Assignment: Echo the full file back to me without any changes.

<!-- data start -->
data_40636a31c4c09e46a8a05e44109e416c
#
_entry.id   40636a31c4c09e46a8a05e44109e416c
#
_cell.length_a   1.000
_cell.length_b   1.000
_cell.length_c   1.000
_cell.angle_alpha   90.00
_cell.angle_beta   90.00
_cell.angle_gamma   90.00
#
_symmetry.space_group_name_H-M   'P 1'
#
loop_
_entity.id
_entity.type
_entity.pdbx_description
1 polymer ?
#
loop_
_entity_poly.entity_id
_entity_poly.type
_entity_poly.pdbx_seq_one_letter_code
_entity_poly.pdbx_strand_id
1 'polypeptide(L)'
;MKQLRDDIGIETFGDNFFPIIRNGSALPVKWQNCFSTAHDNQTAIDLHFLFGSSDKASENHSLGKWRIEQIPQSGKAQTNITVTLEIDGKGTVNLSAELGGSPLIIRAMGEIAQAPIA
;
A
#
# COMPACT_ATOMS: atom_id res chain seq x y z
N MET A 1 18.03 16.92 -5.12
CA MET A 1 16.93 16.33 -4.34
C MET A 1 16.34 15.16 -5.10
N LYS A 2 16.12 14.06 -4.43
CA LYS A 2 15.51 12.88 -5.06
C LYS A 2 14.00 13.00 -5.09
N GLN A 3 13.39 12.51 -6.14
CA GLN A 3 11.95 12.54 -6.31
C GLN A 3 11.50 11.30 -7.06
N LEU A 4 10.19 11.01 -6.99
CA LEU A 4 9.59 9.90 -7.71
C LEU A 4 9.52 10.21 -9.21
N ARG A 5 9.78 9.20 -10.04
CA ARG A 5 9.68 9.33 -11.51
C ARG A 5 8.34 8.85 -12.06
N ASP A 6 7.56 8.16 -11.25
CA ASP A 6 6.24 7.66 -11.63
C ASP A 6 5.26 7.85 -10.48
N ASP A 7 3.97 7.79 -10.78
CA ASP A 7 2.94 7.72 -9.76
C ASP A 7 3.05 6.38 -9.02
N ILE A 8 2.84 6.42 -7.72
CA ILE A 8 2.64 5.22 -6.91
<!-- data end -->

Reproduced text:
data_40636a31c4c09e46a8a05e44109e416c
#
_entry.id   40636a31c4c09e46a8a05e44109e416c
#
_cell.length_a   1.000
_cell.length_b   1.000
_cell.length_c   1.000
_cell.angle_alpha   90.00
_cell.angle_beta   90.00
_cell.angle_gamma   90.00
#
_symmetry.space_group_name_H-M   'P 1'
#
loop_
_entity.id
_entity.type
_entity.pdbx_description
1 polymer ?
#
loop_
_entity_poly.entity_id
_entity_poly.type
_entity_poly.pdbx_seq_one_letter_code
_entity_poly.pdbx_strand_id
1 'polypeptide(L)'
;MKQLRDDIGIETFGDNFFPIIRNGSALPVKWQNCFSTAHDNQTAIDLHFLFGSSDKASENHSLGKWRIEQIPQSGKAQTNITVTLEIDGKGTVNLSAELGGSPLIIRAMGEIAQAPIA
;
A
#
# COMPACT_ATOMS: atom_id res chain seq x y z
N MET A 1 18.03 16.92 -5.12
CA MET A 1 16.93 16.33 -4.34
C MET A 1 16.34 15.16 -5.10
N LYS A 2 16.12 14.06 -4.43
CA LYS A 2 15.51 12.88 -5.06
C LYS A 2 14.00 13.00 -5.09
N GLN A 3 13.39 12.51 -6.14
CA GLN A 3 11.95 12.54 -6.31
C GLN A 3 11.50 11.30 -7.06
N LEU A 4 10.19 11.01 -6.99
CA LEU A 4 9.59 9.90 -7.71
C LEU A 4 9.52 10.21 -9.21
N ARG A 5 9.78 9.20 -10.04
CA ARG A 5 9.68 9.33 -11.51
C ARG A 5 8.34 8.85 -12.06
N ASP A 6 7.56 8.16 -11.25
CA ASP A 6 6.24 7.66 -11.63
C ASP A 6 5.26 7.85 -10.48
N ASP A 7 3.97 7.79 -10.78
CA ASP A 7 2.94 7.72 -9.76
C ASP A 7 3.05 6.38 -9.02
N ILE A 8 2.84 6.42 -7.72
CA ILE A 8 2.64 5.22 -6.91